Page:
How to Handle Your Bad-Influence Friends

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How to Handle Your Bad-Influence Friends

Friends are pretty awesome. They’re there to share a glass of champagne during the good times, and (hopefully) hand you a tissue when things aren’t going so great. But what happens when your bestie suddenly doesn’t seem to have your best interests in mind? It could be a spouse who doesn’t like hearing your morning alarm: “You seem tired. Why don’t you sleep in instead of waking up early to workout tomorrow?” A well-intentioned mother: “But lasagna is your favorite—have another plate!” Or a friend who doesn’t understand the new you: “You’re skipping happy hour to go to Zumba again? Loser!”

A little voice in your head might try to convince you to relax, go back to your “easy” existence, and focus your attention on making everyone around you happy. Don’t listen to that voice! Here are 3 questions to ask yourself instead:

1. Do I feel healthy and energized when I’m around him/her? Friends should lift your spirits and increase your happiness. If a friend or relative doesn’t fully support you—or the new you you’re trying to become, then the two of you may not be connecting in an authentic way. Instead of trying to please someone else, start a conversation with your buddy. Saying something like, “Hey, I’m on this health-kick right now, and I’d love for you to have my back,” might help your friend realize she’s not being as supportive as she could be.

2. Am I my kindest and healthiest self when I’m with him/her? If the answer is no, you’ll need to really think about your relationship. Friends who drink too much, eat junk food constantly, gossip about others, or focus on material things will influence you to do the same—it’s human nature to want to connect with others at their level. Again, start a conversation. It could be that your friend doesn’t even realize she’s always pushing you to finish her cheesy fries, or poo-pooing your invitations to join you for a hike.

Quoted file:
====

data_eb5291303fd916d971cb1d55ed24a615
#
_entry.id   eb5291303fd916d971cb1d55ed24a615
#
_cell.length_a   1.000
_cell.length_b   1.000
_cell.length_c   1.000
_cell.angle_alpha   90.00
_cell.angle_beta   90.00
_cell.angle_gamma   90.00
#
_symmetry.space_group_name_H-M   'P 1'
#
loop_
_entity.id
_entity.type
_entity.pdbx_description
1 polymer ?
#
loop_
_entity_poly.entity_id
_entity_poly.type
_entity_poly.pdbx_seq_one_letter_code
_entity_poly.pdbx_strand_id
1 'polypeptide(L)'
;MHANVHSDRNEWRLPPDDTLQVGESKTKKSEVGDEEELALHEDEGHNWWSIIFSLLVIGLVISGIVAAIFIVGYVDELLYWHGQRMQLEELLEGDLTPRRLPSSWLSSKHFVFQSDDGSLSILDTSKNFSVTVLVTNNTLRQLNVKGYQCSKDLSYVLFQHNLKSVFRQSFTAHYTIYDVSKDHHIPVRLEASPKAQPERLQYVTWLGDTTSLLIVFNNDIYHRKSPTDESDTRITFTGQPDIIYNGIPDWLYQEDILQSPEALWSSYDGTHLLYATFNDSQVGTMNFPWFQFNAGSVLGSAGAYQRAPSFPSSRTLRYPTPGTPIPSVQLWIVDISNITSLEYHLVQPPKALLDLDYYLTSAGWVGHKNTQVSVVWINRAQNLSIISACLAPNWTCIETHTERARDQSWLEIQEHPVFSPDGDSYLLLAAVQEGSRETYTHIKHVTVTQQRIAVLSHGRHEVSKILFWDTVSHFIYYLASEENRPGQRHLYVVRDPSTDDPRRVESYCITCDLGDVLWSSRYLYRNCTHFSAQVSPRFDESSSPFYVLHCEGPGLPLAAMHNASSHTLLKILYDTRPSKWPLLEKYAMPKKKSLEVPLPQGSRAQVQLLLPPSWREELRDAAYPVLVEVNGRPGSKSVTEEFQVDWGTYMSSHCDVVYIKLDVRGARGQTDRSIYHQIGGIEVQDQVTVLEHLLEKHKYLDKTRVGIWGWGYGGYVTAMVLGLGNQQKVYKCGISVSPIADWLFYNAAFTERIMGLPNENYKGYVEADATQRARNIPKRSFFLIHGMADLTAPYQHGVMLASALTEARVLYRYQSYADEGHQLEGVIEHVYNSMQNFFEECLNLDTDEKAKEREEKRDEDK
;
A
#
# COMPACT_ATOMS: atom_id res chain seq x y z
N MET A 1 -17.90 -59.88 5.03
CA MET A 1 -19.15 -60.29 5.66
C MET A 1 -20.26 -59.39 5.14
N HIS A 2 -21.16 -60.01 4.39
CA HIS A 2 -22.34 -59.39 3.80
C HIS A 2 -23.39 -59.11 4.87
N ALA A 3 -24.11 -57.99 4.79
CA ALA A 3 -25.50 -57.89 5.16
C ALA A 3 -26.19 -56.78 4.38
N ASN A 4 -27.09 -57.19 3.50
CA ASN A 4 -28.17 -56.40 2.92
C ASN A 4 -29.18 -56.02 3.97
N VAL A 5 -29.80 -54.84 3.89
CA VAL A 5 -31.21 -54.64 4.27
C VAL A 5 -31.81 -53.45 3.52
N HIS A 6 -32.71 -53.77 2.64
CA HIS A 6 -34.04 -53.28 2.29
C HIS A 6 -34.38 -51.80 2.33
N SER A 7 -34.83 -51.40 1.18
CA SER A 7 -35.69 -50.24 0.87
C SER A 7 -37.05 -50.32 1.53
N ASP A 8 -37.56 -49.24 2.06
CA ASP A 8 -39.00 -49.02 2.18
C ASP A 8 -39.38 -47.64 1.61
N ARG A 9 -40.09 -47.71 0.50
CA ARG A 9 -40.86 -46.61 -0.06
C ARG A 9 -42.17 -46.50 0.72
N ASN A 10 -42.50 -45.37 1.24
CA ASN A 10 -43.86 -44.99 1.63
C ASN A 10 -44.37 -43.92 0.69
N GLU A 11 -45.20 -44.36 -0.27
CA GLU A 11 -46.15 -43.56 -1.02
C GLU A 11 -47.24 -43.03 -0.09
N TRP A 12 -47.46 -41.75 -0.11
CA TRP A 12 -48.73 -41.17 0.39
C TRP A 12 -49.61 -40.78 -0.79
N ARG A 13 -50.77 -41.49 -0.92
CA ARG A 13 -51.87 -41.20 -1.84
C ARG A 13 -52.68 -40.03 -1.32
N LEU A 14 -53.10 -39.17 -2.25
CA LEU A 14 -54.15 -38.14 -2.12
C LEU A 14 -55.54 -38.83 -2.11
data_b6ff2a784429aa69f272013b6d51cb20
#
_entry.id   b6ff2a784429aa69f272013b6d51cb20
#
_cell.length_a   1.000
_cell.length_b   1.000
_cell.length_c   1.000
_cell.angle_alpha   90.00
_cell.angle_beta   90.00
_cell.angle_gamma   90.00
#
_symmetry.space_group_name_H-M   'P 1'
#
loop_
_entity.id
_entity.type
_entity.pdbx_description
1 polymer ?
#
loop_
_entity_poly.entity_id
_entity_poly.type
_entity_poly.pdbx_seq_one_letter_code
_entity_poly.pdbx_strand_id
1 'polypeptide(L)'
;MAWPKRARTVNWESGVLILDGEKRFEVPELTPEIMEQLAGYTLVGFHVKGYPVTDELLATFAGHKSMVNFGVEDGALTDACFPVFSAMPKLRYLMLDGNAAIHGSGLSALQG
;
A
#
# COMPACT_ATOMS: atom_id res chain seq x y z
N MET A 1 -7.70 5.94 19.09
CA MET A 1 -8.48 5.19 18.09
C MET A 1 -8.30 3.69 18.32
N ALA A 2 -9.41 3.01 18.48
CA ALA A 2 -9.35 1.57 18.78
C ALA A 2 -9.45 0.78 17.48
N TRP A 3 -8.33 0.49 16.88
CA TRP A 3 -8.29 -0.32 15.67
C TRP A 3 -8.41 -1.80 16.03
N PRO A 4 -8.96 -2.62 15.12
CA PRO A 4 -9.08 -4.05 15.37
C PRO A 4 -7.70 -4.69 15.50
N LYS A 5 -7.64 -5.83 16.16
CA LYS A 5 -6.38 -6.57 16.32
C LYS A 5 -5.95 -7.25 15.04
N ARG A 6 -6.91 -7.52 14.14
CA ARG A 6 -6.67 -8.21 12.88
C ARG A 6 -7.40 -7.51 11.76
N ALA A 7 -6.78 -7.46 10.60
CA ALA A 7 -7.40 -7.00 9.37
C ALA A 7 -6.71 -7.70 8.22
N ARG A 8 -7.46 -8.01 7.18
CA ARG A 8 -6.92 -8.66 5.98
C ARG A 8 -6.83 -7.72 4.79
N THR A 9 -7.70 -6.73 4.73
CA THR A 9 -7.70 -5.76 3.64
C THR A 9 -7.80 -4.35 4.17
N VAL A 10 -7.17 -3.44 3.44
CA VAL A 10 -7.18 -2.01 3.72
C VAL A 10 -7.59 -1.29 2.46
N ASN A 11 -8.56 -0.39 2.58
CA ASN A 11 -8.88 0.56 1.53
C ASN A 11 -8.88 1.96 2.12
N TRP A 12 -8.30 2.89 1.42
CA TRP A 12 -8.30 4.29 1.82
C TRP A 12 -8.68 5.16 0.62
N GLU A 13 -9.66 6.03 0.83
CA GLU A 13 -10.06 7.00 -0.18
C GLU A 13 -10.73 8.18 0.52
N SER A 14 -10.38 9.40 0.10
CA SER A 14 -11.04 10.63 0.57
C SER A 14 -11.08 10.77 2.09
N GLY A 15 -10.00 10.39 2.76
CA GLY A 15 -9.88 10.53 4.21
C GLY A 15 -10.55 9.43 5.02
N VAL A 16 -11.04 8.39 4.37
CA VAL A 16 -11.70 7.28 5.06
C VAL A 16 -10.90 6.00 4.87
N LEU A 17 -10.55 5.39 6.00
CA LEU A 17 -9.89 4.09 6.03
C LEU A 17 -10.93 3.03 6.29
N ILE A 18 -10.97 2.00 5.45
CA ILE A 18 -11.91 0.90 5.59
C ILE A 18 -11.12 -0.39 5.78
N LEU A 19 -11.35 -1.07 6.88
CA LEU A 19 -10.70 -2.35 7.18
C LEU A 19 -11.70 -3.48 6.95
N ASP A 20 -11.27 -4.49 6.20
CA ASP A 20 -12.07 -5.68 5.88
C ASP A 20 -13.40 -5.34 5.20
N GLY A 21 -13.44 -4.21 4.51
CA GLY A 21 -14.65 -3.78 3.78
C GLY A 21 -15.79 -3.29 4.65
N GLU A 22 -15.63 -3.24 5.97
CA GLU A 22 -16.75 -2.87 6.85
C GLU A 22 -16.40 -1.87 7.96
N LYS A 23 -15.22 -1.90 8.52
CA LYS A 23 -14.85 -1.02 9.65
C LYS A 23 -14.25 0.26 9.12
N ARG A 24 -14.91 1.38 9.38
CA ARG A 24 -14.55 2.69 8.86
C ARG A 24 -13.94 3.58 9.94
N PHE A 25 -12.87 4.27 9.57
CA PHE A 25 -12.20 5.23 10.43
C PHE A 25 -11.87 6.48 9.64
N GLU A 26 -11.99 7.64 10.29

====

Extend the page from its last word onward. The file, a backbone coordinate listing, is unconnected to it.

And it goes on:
3. Is it time for me to make new friends? Not every relationship was designed to fulfill all of your friendship needs. Now that you’ve adopted healthy new habits, you might be ready to make new friends who enjoy doing what you now love. Start saying hi to the other guys at the gym, and strike up a conversation with the gal on the yoga mat next to yours after class. You don’t have to totally dump your old friends (Remember that Girl Scouts rhyme, “Make new friends, but keep the old. One is silver, and the other gold.”), just start seeing less of them and make sure you’re comfortable with the situation when you do hang out.

Already got a group of health-minded friends? Here are 6 ways to stay social that won’t sabotage your fitness or nutrition goals.

What are your tactics for dealing with a bad-influence friend? Share them in the comments below!

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  • Anne

    On the flip side: if you’re making these positive changes for yourself, frame them in a positive way. Don’t make others feel “less than” or “one down” because you’re pursuing this path. Instead, seek to encourage by leading a happy and healthy example. I know I’ve benefited MUCH more from seeing friends make positive strides than I have from listening to people who, in an effort to feel better about themselves, make snarky comments because I have weight to lose.

    There’s also a magic word: “No.” “No, thanks, no cheesy fries for me.” “No, I’m fine with my one glass of wine.” “No, don’t tell me that story about Fred.”

    Finally, if you’re seeking others’ support… be sure to offer it to them as well. Perhaps your friend who likes those cheesy fries is going through something, too. You could consider asking: “Hey, I’m on this health kick right now because I recognize I have some changes to make. How about you? What’s going on with you? How can I support you?” If you’re open in that way, your friend might be more sensitive and encouraging.

    • Sarak

      This was incredibly helpful me.